In its announcement, Calpers said nothing about the performance of the hedge fund investments, but it was probably dismal. As the stock market has roared to new highs, most hedge fund managers have been unable to keep up. According to Preqin Ltd., a research firm, hedge funds have vastly underperformed the Standard & Poor's 500-stock index over the last one, three and five years. Other indexes show them lagging on a 10-year basis, too. Fund-of-funds performance is even worse.
With $300 billion in assets under management, Calpers's $4 billion investment in hedge funds is relatively small. But as the nation's largest pension fund, it is closely watched by its peers.
Read MoreCalpers to exit hedge funds entirely
Frederick E. Rowe Jr., vice chairman of the Employees Retirement System of Texas and general partner at Greenbrier Partners, a money management firm in Dallas, said he hoped Calpers's move would be a game-changer for pensions. ''This is a really critical period in the investment world where pension funds have a chance to demonstrate a little responsibility,'' he said. ''We should be paying less and getting more for our retirees. Calpers is teeing it up for everybody.''
But the question remains whether other public pension funds, whose managers have committed far more of their portfolios to hedge funds, will follow Calpers's lead. After all, many of these funds follow the advice of consultants who are paid more for advising pensions when hedge funds are involved.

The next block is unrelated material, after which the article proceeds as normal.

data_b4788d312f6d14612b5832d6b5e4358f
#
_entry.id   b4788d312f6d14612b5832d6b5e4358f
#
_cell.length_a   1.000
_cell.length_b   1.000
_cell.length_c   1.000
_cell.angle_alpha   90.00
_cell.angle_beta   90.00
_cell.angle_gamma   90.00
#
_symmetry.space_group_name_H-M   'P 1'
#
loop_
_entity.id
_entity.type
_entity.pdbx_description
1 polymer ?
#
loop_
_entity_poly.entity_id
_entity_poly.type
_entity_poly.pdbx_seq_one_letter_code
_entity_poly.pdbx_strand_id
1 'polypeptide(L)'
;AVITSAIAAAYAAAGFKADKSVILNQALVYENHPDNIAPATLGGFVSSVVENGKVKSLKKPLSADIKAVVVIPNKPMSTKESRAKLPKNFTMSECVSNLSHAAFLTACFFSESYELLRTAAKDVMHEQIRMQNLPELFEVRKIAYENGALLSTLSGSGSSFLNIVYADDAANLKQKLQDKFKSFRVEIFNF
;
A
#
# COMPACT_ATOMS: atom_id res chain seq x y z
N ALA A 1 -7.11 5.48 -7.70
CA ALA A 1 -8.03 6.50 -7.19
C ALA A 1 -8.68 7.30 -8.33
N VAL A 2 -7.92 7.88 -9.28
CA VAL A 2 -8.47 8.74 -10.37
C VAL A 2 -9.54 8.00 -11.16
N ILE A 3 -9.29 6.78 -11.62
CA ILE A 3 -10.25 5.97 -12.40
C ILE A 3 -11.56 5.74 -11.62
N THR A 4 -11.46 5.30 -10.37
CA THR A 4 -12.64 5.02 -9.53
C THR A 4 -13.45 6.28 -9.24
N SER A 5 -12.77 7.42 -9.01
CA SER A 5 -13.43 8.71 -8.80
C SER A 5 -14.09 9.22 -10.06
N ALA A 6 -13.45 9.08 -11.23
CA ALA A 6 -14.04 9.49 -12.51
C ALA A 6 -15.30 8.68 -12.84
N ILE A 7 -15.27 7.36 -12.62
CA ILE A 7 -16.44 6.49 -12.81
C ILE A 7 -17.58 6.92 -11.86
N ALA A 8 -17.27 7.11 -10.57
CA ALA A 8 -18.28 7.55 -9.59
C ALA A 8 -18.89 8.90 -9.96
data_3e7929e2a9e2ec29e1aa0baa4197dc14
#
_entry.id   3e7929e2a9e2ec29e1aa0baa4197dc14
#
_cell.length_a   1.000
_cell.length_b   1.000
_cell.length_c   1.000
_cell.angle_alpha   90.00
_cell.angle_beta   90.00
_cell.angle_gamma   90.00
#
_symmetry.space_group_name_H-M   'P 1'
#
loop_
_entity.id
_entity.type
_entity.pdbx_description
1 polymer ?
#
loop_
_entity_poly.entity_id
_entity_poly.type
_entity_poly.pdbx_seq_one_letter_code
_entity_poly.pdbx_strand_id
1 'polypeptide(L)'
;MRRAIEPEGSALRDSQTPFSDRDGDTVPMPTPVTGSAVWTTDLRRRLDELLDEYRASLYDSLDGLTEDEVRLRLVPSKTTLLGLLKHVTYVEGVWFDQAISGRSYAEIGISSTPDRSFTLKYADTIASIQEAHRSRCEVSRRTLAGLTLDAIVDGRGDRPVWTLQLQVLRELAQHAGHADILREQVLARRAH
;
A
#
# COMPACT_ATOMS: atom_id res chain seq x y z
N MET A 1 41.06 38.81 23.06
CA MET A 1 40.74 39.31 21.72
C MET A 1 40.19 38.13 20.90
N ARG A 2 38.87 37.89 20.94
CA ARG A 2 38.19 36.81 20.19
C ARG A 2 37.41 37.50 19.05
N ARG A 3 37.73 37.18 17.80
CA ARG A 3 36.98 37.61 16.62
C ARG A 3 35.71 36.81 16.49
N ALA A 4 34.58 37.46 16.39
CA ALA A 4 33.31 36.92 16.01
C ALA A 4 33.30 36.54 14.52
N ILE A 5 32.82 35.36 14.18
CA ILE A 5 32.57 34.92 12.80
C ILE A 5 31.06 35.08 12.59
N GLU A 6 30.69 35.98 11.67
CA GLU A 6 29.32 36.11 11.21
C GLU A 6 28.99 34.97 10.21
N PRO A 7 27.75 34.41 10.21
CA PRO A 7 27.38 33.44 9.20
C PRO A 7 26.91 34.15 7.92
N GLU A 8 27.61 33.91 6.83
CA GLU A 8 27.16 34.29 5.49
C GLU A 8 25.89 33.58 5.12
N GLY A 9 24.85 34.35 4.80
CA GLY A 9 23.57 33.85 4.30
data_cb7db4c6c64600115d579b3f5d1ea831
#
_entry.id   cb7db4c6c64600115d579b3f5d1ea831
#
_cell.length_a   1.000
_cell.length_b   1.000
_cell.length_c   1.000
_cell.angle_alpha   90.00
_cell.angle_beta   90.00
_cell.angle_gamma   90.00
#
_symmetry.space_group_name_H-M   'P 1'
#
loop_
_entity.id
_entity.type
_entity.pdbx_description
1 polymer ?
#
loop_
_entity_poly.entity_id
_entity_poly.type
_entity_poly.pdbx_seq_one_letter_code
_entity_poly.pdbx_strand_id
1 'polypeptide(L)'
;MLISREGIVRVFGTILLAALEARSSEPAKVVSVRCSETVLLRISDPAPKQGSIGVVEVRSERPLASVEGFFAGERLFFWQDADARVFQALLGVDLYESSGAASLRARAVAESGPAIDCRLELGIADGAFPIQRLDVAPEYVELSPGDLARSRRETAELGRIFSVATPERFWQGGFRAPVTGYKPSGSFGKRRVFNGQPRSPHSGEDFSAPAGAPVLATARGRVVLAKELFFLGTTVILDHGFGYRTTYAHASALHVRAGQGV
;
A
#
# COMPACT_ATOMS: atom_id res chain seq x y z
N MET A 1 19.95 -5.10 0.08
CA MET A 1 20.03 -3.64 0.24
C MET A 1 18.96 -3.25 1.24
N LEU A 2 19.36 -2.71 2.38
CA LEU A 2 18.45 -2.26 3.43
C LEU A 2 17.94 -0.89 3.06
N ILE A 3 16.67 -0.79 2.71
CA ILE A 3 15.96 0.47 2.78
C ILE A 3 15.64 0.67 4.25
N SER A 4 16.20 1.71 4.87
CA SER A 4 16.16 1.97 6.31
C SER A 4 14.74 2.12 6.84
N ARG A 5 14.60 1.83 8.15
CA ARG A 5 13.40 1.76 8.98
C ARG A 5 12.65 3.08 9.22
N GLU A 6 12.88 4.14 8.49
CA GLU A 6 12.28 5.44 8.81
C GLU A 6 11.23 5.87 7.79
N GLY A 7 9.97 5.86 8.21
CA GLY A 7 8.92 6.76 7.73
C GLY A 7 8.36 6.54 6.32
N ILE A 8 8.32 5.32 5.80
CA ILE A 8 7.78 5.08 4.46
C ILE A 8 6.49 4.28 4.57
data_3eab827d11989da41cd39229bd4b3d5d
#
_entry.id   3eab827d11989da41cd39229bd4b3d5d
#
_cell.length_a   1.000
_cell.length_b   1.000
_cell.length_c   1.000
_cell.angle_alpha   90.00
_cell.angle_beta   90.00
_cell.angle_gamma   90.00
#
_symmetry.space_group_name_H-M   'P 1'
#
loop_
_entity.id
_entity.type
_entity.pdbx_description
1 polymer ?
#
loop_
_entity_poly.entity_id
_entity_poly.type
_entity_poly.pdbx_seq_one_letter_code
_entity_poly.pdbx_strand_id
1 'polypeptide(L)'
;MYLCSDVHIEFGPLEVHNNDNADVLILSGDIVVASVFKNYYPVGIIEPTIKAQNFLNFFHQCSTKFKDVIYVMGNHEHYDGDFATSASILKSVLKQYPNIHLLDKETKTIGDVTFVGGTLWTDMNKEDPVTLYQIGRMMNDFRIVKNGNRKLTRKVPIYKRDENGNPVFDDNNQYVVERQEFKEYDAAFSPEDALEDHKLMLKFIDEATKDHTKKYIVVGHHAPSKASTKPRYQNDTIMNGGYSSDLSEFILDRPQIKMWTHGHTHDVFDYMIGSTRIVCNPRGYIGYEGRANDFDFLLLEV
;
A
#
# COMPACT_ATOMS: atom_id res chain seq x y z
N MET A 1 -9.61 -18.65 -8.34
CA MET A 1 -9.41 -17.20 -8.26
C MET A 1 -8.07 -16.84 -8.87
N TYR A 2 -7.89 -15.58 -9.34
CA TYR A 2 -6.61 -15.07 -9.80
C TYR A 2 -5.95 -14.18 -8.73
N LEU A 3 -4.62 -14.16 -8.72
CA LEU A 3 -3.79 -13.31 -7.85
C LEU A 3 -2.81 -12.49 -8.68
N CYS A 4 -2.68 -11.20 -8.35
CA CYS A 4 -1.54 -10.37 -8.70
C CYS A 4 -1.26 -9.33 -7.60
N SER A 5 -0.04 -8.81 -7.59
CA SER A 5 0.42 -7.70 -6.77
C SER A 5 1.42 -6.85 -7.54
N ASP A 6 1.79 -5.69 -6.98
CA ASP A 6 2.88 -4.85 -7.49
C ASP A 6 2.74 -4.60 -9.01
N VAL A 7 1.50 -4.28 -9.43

Among the problems posed by hedge funds, pension experts say, are exorbitant fees and illiquidity. (Many hedge funds have one-year lockups, limiting investors' ability to get out.) Moreover, they are about as transparent as mud.
Investors will get a little time to catch their breath after Friday's record-breaking Alibaba trading debut, but not too long.
On the heels of what is the largest initial public offering on record, Wall Street will be asked to digest what could be the largest bank or thrift IPO ever—the expected $3.36 billion offering from Citizens Financial Group.
What is historically the worst month for the stock market may turn out to be the third quarter's best month for traders, and that could be good news for the nation's big banks.
So far, there have been several encouraging signs suggesting September's activity across different product lines has been stronger than expected. After the typical August lull, and following what some industry watchers describe as a moderate July, September could provide a positive catalyst for the banks' third-quarter trading results.
"Oil, rates and foreign exchange picked up in September from August," said Barclays analyst Jason Goldberg, who also noted debt and equity issuance has been pretty good, and that should have a positive impact on trading.
Still, questions remain about whether it will be enough to offset a very slow August.
Eugene Fama, the University of Chicago investing researcher who won the Nobel Prize in economics last year, once again warned investors against the lure of active management.